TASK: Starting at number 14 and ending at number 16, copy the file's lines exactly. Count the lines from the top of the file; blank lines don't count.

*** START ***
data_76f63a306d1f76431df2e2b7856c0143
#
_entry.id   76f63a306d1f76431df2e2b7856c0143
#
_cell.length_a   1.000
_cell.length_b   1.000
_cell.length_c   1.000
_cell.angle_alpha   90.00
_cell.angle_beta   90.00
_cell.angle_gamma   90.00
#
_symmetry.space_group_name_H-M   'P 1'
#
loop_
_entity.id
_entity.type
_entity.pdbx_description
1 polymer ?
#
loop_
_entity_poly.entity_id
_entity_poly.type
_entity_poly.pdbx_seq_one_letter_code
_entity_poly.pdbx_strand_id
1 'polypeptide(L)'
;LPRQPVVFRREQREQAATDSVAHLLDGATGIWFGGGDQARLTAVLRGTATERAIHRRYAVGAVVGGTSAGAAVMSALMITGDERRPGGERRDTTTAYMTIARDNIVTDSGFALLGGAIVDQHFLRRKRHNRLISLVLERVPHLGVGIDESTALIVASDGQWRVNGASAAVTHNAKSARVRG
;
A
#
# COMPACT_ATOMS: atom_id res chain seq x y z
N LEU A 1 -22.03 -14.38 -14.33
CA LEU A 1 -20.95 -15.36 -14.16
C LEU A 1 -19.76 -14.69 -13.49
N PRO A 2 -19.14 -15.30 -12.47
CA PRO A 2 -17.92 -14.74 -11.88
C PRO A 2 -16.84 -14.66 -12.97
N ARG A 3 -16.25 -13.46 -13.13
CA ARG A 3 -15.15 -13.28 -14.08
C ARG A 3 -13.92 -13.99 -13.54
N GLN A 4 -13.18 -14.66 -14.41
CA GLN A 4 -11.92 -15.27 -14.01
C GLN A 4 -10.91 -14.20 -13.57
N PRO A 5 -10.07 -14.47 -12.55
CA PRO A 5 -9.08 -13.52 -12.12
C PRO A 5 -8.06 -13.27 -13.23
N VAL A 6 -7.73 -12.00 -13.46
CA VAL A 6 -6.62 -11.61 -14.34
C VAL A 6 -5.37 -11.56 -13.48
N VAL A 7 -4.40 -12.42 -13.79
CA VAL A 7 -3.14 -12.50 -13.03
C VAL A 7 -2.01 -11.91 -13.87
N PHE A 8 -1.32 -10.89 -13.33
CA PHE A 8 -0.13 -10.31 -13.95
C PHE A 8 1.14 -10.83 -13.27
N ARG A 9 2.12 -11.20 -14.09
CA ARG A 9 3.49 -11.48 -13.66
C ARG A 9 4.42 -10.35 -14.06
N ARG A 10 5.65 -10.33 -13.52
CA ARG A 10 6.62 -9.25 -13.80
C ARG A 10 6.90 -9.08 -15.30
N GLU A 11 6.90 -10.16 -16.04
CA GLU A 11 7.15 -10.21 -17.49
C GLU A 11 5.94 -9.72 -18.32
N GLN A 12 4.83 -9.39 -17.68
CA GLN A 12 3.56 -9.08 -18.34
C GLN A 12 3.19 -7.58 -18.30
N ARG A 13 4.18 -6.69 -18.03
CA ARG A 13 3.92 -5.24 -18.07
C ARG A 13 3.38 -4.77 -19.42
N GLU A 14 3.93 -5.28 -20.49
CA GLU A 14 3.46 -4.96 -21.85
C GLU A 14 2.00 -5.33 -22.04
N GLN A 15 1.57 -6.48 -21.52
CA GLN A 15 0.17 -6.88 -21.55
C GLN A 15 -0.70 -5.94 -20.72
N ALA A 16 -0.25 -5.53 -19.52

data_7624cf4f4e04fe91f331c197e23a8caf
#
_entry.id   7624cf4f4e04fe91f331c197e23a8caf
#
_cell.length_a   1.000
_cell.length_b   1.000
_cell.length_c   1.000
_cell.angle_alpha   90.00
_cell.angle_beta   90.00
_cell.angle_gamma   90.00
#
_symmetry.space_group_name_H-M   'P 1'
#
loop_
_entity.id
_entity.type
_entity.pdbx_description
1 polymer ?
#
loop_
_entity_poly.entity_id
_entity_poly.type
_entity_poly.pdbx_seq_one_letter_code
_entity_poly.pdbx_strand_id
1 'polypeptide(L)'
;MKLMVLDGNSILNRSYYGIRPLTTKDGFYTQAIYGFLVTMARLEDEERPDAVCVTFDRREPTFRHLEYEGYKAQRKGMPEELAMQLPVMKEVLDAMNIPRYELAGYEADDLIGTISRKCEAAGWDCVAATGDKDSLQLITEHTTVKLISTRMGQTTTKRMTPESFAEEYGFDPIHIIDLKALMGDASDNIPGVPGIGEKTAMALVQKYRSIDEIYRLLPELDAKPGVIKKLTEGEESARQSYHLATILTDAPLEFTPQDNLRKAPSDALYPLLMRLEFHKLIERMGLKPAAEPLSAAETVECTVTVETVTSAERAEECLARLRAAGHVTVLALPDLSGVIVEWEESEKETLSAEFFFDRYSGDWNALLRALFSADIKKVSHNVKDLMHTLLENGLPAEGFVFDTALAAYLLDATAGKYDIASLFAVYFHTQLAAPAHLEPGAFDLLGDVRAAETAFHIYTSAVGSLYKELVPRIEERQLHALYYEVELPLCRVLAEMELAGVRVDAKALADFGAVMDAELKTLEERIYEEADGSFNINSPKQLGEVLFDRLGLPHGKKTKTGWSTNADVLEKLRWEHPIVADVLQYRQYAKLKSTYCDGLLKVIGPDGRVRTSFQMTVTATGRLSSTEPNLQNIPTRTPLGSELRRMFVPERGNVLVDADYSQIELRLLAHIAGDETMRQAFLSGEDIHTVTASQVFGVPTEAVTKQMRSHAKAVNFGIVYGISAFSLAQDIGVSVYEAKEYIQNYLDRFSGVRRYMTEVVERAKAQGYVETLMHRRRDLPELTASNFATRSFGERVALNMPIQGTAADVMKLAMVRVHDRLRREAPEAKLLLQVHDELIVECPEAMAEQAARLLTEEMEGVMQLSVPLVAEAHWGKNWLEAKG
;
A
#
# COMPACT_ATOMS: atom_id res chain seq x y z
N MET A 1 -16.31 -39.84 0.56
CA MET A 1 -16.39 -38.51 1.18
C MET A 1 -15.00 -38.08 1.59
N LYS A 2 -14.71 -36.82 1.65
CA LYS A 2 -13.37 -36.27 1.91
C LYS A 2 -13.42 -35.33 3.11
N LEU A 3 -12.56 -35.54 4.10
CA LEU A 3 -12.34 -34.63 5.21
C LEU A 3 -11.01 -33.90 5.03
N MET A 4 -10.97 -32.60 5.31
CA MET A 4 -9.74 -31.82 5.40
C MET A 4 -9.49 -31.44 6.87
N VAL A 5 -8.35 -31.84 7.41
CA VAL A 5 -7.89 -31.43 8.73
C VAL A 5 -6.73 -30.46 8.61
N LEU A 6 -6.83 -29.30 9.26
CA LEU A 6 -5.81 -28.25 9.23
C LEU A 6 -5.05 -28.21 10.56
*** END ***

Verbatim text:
loop_
_entity.id
_entity.type